Cannabis News Around The World: Hemp THC Limit In Zimbabwe, Medical Cannabis Studies In Europe

Zimbabwe Increases Hemp THC Limit

Zimbabwe increased the THC limit for industrial hemp from 0.3% to 1%, reported The High Times.

According to the Criminal Law Amendment Bill, 2002: “Industrial hemp means the plant cannabis sativa L and any part of that plant, including the seed thereof and all derivatives, extracts, cannabinoids, isomers, acids, salts and salts of isomers, whether growing or not with a delta-9-tetrahydrocannabinol concentration of not more than one per centum on a dry weight basis.”

The legislation also proposes to remove industrial hemp from the list of “dangerous drug.”

In 2018, the African nation legalized medicinal marijuana and cannabis production for medical and scientific purposes.

“Zimbabwe is establishing an environment in which a wider range of line mixes and ultimately hemp varieties may be produced and supplied,” per the Zimbabwe Independent.

A Positive Response From Medical Marijuana Patients In France

In France, a medical cannabis study showed “an overwhelmingly positive patient response,” reported the Business Cann.

According to Data from the National Medicines Safety Agency (ANSM), 91% of patients reported being satisfied with the administered cannabis medication. “Of the 1,453 not taken out of the study, 792 were being treated for refractory neuropathic pain, 215 for painful spasticity from multiple sclerosis, 181 for drug-resistant epilepsies, 105 in oncology, 104 in palliative situations and 56 for spasticity,” researchers said.

The study results were positive “for palliative care patients, specifically relating to insomnia and pain – 51% reported a ‘significant improvement’, and 45% reported a ‘moderate improvement’,” said university professor and chair of the ANSM scientific committee on medical cannabis, Nicolas Authier.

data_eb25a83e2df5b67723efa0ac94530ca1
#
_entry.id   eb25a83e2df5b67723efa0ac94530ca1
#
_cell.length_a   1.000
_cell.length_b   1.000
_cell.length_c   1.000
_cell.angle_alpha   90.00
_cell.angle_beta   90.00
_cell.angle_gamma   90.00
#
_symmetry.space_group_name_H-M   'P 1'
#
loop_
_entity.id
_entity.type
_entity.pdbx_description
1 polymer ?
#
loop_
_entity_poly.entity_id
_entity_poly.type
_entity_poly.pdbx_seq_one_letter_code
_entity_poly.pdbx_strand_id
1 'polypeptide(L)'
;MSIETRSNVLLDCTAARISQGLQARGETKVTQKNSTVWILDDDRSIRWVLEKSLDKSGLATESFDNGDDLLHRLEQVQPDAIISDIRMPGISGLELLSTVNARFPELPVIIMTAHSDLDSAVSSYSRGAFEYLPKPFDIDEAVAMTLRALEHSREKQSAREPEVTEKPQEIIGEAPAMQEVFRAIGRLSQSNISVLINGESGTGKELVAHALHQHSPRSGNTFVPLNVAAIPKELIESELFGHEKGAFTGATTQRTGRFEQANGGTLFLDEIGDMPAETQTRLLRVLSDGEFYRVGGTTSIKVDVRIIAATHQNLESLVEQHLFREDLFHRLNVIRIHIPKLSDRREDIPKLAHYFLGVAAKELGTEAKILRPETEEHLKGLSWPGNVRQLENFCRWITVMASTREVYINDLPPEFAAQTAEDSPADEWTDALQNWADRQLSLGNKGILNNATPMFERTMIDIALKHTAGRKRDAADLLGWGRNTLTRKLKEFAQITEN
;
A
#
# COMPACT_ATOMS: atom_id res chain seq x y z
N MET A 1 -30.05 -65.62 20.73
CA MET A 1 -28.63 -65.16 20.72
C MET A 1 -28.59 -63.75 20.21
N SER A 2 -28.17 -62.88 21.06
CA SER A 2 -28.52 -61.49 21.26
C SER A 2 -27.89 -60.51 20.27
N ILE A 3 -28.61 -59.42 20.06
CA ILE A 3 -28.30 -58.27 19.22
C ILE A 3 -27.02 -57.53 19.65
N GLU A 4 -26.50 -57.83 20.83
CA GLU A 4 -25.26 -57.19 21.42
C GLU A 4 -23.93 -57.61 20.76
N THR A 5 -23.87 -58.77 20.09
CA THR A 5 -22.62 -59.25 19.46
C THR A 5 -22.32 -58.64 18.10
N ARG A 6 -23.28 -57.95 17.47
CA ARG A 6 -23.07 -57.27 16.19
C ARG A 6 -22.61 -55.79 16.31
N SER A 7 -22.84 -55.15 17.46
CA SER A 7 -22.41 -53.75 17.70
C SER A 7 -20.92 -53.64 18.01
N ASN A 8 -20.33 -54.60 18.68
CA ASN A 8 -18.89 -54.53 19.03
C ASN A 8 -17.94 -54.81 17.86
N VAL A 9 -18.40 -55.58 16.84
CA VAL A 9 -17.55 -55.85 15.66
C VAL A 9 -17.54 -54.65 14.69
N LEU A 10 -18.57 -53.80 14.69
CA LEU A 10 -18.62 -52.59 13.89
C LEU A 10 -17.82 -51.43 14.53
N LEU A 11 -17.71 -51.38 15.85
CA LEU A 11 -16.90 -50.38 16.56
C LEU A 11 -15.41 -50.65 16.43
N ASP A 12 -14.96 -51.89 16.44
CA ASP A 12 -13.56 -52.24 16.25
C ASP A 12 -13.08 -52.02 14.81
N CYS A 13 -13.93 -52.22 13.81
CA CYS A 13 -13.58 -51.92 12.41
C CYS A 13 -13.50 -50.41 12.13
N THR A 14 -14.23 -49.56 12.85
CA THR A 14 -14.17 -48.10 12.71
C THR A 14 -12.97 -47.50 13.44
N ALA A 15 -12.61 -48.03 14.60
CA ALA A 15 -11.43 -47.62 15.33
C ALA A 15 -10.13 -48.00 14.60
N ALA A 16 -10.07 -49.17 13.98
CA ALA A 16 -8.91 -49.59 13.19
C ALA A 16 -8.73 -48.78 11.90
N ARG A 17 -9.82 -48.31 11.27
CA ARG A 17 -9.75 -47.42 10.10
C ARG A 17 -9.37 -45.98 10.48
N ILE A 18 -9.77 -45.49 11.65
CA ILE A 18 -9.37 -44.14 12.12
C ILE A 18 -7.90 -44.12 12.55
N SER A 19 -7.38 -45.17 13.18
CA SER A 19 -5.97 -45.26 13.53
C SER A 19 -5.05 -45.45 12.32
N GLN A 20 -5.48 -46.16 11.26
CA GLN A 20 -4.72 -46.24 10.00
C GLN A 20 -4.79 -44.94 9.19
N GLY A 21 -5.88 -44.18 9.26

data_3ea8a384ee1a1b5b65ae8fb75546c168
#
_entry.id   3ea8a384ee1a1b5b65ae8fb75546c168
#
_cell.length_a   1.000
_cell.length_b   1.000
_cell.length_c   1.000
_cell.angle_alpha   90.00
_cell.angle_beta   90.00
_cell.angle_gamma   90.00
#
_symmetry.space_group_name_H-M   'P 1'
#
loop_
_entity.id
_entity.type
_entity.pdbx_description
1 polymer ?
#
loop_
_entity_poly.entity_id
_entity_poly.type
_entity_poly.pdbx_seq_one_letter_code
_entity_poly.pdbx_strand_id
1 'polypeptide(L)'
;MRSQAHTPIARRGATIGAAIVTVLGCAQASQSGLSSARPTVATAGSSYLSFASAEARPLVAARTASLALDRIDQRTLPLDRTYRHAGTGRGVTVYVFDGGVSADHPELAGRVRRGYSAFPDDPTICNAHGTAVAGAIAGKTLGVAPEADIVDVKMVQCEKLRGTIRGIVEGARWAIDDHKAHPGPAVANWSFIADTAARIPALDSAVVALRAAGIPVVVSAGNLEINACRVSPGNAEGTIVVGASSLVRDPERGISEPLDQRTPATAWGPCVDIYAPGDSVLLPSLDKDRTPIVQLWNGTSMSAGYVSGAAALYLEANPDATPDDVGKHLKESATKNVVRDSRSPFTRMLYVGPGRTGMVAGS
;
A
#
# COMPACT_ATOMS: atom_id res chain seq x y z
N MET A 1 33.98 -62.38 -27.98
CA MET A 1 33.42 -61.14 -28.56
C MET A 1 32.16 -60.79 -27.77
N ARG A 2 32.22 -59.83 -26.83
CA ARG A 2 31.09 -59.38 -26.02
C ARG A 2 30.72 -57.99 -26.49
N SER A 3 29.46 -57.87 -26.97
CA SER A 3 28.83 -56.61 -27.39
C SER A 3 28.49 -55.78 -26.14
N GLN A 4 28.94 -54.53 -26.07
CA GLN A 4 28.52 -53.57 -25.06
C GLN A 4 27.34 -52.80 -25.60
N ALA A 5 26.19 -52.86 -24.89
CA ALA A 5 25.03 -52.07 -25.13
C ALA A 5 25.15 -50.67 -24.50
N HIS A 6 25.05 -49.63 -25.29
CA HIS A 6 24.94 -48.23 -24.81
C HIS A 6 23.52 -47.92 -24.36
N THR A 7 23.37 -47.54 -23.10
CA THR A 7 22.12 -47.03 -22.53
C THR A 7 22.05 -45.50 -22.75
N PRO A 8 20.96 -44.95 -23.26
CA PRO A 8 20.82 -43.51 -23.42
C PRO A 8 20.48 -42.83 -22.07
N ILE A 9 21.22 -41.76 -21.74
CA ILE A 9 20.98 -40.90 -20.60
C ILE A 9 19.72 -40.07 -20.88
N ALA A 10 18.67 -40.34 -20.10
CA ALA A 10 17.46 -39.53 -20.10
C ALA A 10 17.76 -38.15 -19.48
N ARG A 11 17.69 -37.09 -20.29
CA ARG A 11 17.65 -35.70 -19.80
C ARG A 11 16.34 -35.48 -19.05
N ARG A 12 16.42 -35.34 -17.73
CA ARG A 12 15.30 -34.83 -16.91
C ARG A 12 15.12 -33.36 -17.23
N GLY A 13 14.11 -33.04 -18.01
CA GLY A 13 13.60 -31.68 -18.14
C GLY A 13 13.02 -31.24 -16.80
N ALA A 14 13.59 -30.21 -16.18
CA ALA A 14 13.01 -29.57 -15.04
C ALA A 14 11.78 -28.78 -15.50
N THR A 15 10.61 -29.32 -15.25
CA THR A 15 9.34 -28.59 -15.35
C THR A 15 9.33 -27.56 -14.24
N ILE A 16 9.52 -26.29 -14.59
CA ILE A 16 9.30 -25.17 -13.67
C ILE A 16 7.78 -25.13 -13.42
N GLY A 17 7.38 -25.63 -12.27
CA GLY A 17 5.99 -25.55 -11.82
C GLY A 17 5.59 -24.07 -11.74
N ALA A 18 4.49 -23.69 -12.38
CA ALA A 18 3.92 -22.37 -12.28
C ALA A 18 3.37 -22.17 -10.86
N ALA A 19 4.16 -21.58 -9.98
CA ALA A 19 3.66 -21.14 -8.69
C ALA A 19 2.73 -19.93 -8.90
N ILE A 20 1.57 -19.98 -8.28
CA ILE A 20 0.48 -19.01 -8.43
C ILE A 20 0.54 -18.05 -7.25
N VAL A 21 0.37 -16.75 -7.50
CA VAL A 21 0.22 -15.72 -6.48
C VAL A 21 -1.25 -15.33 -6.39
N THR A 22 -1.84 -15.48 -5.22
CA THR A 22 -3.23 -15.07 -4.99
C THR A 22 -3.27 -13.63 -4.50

Regarding cannabis legalization In France, 91% of patients said that they would support it.

However, ANSM’s director Nathalie Richard, said the purpose of this trial was “not intended to assess the effectiveness of medical cannabis, even if clinical data is collected” if not “to evaluate, in a real situation, the recommendations of the committee in terms of prescribing and dispensing conditions and the adherence of health professionals and patients to these conditions.”

UK: A New Cannabis/Infant Epilepsy Real-World Data Study

In the UK, Drug Science (a UK scientific body), and Medcan Support (a patient advocacy organization) launched a new real-world data study “to explore the symptoms of rare childhood epilepsies and how medicinal cannabis can help them,” per Cannabis Health UK.

The study will build on the work that Drug Science research teams have done in childhood epilepsy since cannabis was reintroduced to the British pharmacopeia in 2018.

“We are pleased to work on this pioneering project with MedCan Support and Alta Flora and hope that the longitudinal Real World Evidence that we are now able to collect will advance the case for wide access to these transformational medicines,” Drug Science CEO David Badcock.

The study will last for one year and the data collected will be analyzed by Drug Science researchers. It seeks to collect “high-quality, longitudinal data on the effects of prescribed cannabis oil for children with epilepsy, submitted by families through a mobile app.”

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